When I started getting into Daredevil as a small boy, I would go to the comic book store and grab a few back issues at random. It didn’t really matter if the issues were stinkers because Matt Murdock was just so cool. Cooler than Batman, even, because he could do everything Batman could do blind. Plus his costume was badass and he lived in a comic book version of Hell’s Kitchen that made the western side of midtown Manhattan seem noir-ish and intriguing.
For similar reasons, I tend to pick up Jonah Hex whenever I can’t figure out what else to buy at the comic book store. The eponymous anti-hero at the center of every story is a cool guy, no question, but it’s the book itself that’s the draw. Hex has something going for it that few non-Vertigo titles ever manage: consistency. The kind of storytelling harmony achieved by having the same two writers, Justin Gray and Jimmy Palmiotti, script every issue. Jonah Hex was cancelled recently, victim of DC’s current company-wide reboot, but for the past six years it’s been one of the most consistently awesome titles on store shelves.
“Who Lives and Who Dies,” from Jonah Hex #23, serves as a stellar example of this comic’s greatest showcase: the intriguing, completely self-contained one-off story. Gray and Palmiotti weren’t writing for trade – only 13 of the title’s 70 issues are multi-chapter tales – which made it incredibly easy for a casual reader to just dive right in without feeling lost. “Who Lives and Who Dies” begins with the words: “With regards to my arm and how I came to lose it…” followed by a pretty spot-on description of what makes Hex’s character so compelling:
What follows is a campfire tale of the way Jonah handles a battle between opposing groups of Native Americans. How the teacher lost his arm is cleared up almost immediately:
Turns out Hex and a rather disagreeable army colonel are both angling to kill a local chief. One of Hex’s more appealing qualities is that he always keeps his word. If he says he’s going to take somebody down, he does, though never without complications. This time it’s the colonel, who pushes Hex into the pit with the natives that only moments before Hex had been opening fire on, then sentences Hex to death in order to collect the bounty on the chief.
“For you, perhaps.” Hell, yeah. Since he’s the star of the book, it’s not unreasonable to anticipate the situation turning in Hex’s favour, but take care to note the way in which Hex and the teacher find themselves in similar positions: pinned to a rock and, presumably, left for dead, with one character responsible for freeing the other.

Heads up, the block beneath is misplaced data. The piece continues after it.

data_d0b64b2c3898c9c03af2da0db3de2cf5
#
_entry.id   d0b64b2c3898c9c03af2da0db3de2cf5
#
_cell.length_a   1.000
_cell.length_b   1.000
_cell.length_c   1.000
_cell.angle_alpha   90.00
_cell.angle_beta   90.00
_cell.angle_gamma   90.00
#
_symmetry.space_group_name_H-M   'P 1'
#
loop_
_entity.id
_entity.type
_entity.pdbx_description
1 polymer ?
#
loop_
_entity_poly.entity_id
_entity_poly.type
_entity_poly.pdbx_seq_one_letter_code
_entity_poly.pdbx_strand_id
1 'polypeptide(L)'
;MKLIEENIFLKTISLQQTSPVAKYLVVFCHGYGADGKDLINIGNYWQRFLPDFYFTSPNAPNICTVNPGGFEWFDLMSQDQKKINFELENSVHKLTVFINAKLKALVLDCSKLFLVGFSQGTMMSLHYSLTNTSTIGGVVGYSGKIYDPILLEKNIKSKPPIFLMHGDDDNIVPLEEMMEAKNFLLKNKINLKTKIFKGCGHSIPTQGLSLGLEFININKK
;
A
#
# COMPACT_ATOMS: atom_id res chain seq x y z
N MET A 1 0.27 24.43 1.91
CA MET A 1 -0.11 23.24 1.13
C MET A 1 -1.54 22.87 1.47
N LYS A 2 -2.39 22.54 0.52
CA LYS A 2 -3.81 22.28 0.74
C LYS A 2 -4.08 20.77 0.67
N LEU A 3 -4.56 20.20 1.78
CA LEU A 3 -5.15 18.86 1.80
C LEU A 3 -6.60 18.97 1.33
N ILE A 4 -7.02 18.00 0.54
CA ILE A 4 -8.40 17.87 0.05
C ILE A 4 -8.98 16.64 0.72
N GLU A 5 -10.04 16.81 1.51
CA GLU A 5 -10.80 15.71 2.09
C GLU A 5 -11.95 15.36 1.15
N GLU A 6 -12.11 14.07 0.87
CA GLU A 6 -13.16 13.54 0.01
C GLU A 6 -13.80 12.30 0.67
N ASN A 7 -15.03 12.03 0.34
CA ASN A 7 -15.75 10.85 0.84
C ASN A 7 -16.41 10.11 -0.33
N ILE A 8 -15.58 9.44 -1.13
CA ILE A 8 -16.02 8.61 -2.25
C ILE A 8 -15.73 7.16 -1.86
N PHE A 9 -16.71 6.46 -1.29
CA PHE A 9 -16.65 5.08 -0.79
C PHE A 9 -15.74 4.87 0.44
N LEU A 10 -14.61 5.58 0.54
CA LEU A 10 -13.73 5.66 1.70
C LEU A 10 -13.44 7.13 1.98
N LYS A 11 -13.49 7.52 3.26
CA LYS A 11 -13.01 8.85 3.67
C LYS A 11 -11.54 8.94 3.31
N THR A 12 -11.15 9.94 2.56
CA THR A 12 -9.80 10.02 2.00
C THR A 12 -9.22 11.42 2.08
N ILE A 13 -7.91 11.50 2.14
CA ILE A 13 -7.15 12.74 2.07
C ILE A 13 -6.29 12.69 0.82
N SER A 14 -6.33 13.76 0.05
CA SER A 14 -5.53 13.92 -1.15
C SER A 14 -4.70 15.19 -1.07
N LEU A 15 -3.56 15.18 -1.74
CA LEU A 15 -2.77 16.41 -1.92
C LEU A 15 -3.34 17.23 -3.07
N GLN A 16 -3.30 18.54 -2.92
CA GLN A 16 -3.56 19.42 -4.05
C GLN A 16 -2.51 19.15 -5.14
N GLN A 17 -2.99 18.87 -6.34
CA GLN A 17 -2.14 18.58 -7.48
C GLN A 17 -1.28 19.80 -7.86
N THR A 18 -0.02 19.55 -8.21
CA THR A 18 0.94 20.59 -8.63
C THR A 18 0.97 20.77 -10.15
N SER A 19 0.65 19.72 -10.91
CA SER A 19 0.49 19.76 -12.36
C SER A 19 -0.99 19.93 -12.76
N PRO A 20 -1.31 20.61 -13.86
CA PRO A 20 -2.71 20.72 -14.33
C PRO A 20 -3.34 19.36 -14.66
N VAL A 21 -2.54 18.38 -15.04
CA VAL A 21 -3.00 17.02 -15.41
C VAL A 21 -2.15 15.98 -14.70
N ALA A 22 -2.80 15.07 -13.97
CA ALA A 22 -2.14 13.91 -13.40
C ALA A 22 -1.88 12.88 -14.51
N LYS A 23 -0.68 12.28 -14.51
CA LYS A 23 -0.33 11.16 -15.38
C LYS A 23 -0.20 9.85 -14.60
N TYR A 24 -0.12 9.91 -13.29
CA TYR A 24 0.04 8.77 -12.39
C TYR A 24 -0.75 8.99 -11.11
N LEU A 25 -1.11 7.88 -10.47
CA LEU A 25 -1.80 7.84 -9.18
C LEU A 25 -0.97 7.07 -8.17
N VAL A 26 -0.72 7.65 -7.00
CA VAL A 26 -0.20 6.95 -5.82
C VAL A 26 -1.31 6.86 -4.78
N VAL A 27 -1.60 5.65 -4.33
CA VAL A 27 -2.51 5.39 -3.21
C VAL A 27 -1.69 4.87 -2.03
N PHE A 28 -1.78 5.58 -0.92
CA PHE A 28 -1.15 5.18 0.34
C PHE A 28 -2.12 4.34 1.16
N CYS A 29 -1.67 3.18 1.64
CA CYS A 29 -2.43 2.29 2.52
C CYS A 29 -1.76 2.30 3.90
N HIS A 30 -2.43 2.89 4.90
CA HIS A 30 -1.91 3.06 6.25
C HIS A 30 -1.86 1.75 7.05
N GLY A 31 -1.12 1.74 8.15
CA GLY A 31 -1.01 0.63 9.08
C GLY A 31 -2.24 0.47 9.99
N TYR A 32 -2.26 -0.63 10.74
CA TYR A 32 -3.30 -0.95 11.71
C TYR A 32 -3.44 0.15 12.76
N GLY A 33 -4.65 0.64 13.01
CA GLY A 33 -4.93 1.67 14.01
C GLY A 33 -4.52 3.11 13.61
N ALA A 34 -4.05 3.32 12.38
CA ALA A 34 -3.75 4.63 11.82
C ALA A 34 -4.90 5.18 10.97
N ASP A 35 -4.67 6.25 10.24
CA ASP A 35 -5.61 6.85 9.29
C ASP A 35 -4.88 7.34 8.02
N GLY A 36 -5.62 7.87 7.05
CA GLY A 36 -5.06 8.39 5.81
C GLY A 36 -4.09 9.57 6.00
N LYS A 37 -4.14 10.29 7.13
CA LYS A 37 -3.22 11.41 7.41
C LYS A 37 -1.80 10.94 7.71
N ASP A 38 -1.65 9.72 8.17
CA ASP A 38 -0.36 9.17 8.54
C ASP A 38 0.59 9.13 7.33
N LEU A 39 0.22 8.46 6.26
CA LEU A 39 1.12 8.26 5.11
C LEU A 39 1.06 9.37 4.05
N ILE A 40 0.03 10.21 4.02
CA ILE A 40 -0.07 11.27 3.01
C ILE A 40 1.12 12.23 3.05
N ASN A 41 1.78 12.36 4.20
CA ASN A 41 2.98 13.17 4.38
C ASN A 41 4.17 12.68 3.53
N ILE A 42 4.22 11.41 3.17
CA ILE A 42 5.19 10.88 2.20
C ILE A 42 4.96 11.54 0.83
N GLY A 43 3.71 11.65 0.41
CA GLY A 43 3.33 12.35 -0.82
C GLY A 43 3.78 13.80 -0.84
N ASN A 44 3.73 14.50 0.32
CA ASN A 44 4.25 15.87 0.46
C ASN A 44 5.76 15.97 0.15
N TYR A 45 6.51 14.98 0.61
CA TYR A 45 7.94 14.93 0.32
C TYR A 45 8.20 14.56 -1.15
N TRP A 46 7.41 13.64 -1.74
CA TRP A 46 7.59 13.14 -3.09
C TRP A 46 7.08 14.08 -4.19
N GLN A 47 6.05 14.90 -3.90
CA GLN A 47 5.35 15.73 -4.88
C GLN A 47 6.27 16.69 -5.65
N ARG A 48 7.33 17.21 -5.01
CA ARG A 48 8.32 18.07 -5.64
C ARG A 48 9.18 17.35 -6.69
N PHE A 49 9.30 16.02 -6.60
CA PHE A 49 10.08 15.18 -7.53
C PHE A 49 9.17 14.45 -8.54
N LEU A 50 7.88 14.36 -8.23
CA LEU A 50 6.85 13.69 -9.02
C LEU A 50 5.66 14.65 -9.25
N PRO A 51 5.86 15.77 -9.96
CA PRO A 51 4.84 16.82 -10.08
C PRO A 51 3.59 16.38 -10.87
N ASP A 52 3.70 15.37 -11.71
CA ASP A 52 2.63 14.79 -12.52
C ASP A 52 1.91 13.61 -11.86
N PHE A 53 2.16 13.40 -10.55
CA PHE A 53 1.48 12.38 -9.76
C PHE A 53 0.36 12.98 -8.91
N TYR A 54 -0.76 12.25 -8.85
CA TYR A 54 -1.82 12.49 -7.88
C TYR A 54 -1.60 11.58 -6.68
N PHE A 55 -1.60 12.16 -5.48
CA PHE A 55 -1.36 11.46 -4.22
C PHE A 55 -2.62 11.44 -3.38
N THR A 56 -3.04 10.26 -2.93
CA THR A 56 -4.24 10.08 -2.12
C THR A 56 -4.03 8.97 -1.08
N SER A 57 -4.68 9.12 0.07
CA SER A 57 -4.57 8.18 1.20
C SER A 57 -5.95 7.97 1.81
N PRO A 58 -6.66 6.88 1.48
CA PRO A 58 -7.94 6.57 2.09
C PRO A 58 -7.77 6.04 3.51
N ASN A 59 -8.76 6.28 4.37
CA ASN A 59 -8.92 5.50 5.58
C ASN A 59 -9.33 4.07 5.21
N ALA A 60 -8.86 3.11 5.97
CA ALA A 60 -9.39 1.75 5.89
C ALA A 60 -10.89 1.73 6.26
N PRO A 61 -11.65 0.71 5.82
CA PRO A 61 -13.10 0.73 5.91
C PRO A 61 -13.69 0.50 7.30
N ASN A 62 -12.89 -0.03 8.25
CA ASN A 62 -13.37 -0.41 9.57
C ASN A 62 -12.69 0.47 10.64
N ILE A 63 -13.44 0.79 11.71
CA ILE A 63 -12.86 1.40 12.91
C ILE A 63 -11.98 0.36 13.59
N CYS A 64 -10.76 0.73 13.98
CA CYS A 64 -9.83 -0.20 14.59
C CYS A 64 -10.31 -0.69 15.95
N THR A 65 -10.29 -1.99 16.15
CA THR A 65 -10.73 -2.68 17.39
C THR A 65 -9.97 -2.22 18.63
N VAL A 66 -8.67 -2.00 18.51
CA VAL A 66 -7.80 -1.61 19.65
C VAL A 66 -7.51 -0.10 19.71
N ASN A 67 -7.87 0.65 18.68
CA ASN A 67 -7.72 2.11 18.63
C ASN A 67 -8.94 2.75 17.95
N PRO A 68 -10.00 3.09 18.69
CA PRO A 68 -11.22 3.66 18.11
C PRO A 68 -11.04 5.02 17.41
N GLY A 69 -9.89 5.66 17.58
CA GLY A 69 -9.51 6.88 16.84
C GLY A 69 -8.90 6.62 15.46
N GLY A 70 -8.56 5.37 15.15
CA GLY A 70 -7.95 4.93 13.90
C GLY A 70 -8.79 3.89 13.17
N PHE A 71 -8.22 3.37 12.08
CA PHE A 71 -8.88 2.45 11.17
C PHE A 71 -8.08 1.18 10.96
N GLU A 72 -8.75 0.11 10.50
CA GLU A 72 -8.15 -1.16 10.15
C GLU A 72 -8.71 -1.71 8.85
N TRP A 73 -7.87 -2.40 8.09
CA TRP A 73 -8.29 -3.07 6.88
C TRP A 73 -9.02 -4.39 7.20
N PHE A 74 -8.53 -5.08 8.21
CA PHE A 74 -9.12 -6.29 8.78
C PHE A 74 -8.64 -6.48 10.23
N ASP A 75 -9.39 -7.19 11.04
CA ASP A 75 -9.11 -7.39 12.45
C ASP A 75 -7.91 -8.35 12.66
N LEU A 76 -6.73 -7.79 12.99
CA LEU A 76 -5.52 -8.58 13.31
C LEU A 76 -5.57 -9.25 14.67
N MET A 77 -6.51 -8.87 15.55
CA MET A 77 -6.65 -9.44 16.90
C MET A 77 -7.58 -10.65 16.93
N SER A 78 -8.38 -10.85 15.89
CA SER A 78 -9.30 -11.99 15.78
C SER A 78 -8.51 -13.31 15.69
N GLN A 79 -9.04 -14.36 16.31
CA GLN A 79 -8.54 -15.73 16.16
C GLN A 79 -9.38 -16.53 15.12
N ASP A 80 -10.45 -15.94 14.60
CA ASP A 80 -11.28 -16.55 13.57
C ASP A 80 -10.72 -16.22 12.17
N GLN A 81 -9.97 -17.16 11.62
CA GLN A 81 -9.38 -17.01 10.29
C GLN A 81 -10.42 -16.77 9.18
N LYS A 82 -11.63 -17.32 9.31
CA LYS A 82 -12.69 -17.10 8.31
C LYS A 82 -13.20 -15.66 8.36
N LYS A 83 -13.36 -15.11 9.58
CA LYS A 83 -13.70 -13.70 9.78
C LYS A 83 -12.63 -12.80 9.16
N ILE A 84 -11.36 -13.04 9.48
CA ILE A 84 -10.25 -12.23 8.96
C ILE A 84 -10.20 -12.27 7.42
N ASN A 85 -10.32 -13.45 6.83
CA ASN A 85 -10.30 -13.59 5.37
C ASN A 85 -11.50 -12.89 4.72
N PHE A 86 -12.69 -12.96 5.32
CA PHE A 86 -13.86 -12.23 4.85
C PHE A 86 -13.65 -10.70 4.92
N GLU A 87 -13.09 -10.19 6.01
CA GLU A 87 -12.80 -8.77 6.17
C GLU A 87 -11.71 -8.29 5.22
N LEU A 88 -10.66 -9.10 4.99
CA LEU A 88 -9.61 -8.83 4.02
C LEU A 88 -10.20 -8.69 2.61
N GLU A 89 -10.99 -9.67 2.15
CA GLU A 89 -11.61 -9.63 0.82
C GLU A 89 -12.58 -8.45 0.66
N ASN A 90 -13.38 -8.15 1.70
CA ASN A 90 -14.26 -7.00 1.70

And of course everyone involved (the teacher’s students, the reader) wants to see the villian get his comeuppance, which he does…
…until the teacher, an intellectual humanitarian, demands the colonel be freed. Of course, Hex knows what’s going to happen, but goes along with it anyway, resulting in the colonel almost immediately going for the teacher’s gun and aiming it at Hex:
And now the two characters have switched positions, with Hex as the master and the teacher as the student. A tried-and-true storytelling technique? Sure. Is it used well? Absolutely. Is it cool? Totally.
That less-is-more mentality is what made Jonah Hex so inherently readable, yet also, strangely, made it a book few people ran to the store to buy. Its greatest strength – consistency – was also its greatest weakness, with no individual issue rising above or below the standard of quality established and maintained by Gray and Palmiotti month after month (Palmiotti’s wife, Amanda Conner, went through something similar on her own book, Power Girl.) There are no low points to contrast the high points to, which puts Jonah Hex on a scale consisting of exactly one digit (that digit’s a nine, but still.)
Though Hex is gone it will be immediately replaced by All-Star Western, also scripted by Gray and Palmiotti, also featuring Hex, but with the addition of back-up tales concerning other DC heroes of the old west. DC’s “second feature” experiment from a couple of years ago – raising the cover price by a dollar and giving Captain Atom, the Question, and the Metal Men (among others) a few pages in the back of someone else’s book – failed pretty miserably, so I question the wisdom of giving Hex less screen time and forcing him to share the frame with Bat-Lash or whoever. If anyone can make it work, it’s Gray and Palmiotti, but it feels like a rather ill-advised editorial decision.
Jonah Hex #23 is collected in the Only the Good Die Young trade paperback (with five other excellent one-off tales) if you’re for some exceptional storytelling for cheap.